Great Famine Voices 2022

Great Famine Voices Hamilton, Ontario (35:49) shares stories from the city’s descendants of Famine emigrants and members of the Irish Canadian Club of Hamilton near the location of one of Canada’s forgotten Irish burial grounds in Burlington Heights. They offer moving accounts of the growth of Hamilton’s Irish community from the tragic year of 1847 and the establishment of its close-knit Irish Canadian Club. The film is a National Famine Museum, Strokestown Park, Irish Heritage Trust and Canada Ireland Foundation co-production.

Please join us for its live screening premiere on Sunday May 29th at 5pm EST (10pm IST).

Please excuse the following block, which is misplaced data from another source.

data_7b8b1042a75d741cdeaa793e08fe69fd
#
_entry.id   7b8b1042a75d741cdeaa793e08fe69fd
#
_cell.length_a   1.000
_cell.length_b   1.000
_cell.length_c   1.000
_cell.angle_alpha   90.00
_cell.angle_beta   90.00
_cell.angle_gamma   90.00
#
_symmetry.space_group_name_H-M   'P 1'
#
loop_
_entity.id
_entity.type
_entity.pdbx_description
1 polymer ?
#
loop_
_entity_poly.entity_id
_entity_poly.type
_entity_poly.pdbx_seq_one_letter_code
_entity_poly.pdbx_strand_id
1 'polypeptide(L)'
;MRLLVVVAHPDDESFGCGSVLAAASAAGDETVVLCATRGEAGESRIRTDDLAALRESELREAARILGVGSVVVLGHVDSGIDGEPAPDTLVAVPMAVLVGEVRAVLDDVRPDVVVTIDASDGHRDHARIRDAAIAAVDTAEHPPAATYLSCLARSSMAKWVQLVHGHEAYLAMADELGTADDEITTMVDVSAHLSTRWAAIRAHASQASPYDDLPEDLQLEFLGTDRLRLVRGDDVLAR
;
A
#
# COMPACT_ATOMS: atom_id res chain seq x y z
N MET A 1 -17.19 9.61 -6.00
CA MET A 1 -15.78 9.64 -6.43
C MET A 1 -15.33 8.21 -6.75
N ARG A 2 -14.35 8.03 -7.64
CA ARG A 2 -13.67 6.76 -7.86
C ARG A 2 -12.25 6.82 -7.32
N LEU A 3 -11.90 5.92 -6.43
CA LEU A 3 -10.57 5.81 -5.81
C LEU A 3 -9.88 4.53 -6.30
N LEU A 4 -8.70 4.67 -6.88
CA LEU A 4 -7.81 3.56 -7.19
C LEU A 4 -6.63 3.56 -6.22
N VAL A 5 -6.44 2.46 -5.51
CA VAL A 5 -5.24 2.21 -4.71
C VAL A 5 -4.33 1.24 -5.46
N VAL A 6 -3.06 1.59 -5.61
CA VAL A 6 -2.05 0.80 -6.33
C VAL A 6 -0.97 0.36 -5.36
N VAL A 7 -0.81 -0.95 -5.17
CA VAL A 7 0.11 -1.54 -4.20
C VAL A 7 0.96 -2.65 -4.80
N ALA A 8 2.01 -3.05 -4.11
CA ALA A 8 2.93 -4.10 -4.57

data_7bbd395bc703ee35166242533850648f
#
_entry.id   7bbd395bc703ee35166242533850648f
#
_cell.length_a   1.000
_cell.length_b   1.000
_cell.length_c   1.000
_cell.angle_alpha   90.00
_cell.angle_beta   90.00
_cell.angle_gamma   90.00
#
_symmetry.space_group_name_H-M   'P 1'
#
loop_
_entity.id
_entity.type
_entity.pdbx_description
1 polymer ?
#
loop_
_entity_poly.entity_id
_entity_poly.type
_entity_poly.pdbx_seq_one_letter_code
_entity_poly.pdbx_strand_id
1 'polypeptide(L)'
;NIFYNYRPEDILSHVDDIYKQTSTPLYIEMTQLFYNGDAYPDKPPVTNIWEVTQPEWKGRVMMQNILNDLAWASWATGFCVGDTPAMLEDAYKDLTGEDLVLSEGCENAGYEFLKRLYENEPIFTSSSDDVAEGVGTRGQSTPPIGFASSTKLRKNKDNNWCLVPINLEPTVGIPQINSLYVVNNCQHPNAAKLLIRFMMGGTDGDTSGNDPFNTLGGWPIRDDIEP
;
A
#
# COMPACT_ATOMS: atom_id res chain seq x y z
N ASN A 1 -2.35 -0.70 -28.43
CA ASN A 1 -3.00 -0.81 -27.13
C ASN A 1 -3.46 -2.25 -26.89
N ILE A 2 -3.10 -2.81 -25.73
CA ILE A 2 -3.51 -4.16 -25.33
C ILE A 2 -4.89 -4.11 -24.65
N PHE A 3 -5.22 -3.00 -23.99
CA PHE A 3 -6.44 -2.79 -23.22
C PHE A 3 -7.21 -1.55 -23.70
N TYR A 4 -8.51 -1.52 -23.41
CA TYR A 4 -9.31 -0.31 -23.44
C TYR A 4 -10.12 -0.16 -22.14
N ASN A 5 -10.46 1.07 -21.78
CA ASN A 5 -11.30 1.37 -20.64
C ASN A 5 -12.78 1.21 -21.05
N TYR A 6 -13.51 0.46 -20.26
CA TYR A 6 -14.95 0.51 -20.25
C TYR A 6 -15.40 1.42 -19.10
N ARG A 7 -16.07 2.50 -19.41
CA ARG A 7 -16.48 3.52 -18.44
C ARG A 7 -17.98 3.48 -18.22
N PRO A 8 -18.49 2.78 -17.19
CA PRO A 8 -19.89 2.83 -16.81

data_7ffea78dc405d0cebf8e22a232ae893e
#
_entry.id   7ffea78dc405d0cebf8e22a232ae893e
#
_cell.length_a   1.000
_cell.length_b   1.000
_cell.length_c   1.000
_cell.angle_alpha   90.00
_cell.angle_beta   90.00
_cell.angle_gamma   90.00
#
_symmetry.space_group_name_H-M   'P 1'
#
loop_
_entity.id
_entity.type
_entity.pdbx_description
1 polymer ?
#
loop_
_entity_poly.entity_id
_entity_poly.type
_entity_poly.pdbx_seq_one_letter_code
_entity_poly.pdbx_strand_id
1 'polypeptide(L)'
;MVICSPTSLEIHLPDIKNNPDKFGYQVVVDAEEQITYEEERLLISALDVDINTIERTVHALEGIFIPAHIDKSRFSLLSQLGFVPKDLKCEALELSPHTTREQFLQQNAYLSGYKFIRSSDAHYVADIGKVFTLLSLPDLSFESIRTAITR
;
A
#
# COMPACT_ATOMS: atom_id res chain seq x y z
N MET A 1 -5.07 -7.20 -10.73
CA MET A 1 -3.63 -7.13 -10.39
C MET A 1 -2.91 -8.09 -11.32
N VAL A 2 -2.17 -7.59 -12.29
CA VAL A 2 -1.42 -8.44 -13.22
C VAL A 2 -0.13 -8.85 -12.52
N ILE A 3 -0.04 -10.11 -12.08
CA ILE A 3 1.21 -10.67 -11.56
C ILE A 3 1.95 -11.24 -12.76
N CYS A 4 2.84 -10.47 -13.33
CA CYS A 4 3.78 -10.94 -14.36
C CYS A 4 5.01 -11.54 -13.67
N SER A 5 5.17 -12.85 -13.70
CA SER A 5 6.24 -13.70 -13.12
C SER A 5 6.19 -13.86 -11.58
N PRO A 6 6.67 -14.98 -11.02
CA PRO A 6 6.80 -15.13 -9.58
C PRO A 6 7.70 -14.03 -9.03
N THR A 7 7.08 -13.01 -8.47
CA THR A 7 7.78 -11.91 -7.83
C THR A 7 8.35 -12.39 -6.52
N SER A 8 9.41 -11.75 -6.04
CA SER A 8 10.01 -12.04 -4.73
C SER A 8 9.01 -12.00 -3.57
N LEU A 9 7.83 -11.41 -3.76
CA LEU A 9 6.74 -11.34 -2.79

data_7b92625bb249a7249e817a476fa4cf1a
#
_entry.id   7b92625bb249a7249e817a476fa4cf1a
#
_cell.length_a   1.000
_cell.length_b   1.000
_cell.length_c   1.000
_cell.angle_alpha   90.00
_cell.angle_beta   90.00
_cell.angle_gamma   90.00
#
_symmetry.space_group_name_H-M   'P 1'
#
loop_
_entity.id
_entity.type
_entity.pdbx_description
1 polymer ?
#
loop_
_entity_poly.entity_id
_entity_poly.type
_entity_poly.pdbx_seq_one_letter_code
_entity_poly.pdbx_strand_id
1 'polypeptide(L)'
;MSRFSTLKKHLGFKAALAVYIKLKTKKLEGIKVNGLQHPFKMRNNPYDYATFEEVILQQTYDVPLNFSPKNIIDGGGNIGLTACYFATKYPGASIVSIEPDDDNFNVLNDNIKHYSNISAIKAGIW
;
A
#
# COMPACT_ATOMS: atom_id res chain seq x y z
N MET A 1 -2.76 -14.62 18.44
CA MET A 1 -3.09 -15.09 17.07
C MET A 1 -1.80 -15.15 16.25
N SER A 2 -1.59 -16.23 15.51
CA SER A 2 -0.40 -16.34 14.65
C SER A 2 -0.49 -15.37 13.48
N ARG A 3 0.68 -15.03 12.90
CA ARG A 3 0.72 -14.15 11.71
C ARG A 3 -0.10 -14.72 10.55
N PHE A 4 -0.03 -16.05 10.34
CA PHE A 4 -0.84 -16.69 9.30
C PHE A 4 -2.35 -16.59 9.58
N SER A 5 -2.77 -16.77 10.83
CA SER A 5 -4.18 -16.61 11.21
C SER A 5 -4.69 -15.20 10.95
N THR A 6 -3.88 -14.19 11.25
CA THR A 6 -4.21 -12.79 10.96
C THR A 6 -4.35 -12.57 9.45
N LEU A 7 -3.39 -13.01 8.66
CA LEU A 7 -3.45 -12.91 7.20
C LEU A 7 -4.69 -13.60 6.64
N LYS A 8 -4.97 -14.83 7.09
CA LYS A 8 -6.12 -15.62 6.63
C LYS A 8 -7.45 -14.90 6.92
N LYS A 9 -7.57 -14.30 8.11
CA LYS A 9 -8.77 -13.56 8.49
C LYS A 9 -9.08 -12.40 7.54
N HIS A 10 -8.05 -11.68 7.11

In Tracing Strokestown Famine Emigrants on the Welland Canal (33:58), Professor Mark McGowan from the University of Toronto follows in the footsteps of some of the 1,490 assisted migrants from the Strokestown Park estate (now home of the National Famine Museum) in 1847 who resettled in Canada’s Niagara region to find work on the Welland Canal. He uses newly discovered correspondence from the Strokestown Park Famine Archive between the landlord Major Denis Mahon and his agent John Ross Mahon to explain how the emigration scheme was planned. He also suggests that the horrific fate of former tenants who crossed the Atlantic on board coffin ships such as the Virginius and Naomi — where almost half of them perished — was less attributable to the landlord than previously thought, though he was assassinated shortly thereafter in retribution. In tracing their fate, the film brings to life the tragic and uplifting stories of Strokestown’s Famine emigrants who fled Ireland in 1847 to resettle on the Welland Canal.